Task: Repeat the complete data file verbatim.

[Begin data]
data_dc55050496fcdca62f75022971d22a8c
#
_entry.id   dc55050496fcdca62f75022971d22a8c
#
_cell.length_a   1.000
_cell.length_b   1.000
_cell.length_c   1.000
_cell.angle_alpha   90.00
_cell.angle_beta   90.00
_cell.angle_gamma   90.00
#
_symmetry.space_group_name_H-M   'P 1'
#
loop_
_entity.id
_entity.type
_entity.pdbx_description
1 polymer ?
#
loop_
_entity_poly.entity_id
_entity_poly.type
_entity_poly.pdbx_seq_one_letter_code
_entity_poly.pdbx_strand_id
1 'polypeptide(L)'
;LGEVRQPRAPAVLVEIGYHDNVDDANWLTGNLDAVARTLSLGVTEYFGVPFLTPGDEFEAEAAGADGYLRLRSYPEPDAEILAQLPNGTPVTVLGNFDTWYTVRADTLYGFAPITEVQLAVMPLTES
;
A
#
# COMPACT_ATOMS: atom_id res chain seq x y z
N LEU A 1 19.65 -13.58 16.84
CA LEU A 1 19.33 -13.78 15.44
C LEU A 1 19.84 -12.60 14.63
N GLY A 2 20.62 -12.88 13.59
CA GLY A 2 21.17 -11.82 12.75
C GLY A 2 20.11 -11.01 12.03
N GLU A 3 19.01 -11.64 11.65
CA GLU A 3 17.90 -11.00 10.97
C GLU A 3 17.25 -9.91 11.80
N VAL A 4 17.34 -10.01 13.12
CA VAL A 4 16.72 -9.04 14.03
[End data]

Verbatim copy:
data_dc55050496fcdca62f75022971d22a8c
#
_entry.id   dc55050496fcdca62f75022971d22a8c
#
_cell.length_a   1.000
_cell.length_b   1.000
_cell.length_c   1.000
_cell.angle_alpha   90.00
_cell.angle_beta   90.00
_cell.angle_gamma   90.00
#
_symmetry.space_group_name_H-M   'P 1'
#
loop_
_entity.id
_entity.type
_entity.pdbx_description
1 polymer ?
#
loop_
_entity_poly.entity_id
_entity_poly.type
_entity_poly.pdbx_seq_one_letter_code
_entity_poly.pdbx_strand_id
1 'polypeptide(L)'
;LGEVRQPRAPAVLVEIGYHDNVDDANWLTGNLDAVARTLSLGVTEYFGVPFLTPGDEFEAEAAGADGYLRLRSYPEPDAEILAQLPNGTPVTVLGNFDTWYTVRADTLYGFAPITEVQLAVMPLTES
;
A
#
# COMPACT_ATOMS: atom_id res chain seq x y z
N LEU A 1 19.65 -13.58 16.84
CA LEU A 1 19.33 -13.78 15.44
C LEU A 1 19.84 -12.60 14.63
N GLY A 2 20.62 -12.88 13.59
CA GLY A 2 21.17 -11.82 12.75
C GLY A 2 20.11 -11.01 12.03
N GLU A 3 19.01 -11.64 11.65
CA GLU A 3 17.90 -11.00 10.97
C GLU A 3 17.25 -9.91 11.80
N VAL A 4 17.34 -10.01 13.12
CA VAL A 4 16.72 -9.04 14.03